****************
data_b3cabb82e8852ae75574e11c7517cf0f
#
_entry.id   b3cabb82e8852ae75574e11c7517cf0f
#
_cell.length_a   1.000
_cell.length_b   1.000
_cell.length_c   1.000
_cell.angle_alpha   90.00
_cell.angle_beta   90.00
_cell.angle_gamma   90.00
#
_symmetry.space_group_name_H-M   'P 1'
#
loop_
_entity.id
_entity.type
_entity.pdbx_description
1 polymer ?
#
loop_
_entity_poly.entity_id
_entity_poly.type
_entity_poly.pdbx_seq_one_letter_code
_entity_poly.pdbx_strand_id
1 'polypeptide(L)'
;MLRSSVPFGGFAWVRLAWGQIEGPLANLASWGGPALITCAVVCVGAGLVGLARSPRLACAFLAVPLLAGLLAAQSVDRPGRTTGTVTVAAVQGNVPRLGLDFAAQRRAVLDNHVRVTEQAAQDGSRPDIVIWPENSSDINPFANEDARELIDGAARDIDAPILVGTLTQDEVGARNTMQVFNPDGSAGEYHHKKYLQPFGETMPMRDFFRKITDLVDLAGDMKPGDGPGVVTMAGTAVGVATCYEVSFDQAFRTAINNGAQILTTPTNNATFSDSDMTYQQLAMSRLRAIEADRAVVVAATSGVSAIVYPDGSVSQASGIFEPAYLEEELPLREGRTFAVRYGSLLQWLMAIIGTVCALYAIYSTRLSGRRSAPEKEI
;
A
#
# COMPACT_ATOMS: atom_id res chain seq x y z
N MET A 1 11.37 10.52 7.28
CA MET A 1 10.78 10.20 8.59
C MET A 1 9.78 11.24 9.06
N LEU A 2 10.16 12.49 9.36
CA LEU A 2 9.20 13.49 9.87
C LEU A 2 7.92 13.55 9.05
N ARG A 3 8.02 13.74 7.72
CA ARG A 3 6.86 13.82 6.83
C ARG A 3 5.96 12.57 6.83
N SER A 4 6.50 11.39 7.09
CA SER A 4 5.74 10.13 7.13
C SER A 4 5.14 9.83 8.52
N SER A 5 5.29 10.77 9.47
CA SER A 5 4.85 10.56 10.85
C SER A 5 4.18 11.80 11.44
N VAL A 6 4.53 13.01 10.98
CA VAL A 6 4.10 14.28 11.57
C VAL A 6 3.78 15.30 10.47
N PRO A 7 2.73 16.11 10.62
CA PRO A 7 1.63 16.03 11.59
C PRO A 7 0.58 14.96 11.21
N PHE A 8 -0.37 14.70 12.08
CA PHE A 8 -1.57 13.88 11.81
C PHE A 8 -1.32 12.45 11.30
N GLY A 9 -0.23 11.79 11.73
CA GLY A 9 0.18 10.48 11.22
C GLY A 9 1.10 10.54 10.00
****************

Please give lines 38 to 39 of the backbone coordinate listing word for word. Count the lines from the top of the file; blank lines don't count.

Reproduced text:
CA ARG A 3 6.86 13.82 6.83
C ARG A 3 5.96 12.57 6.83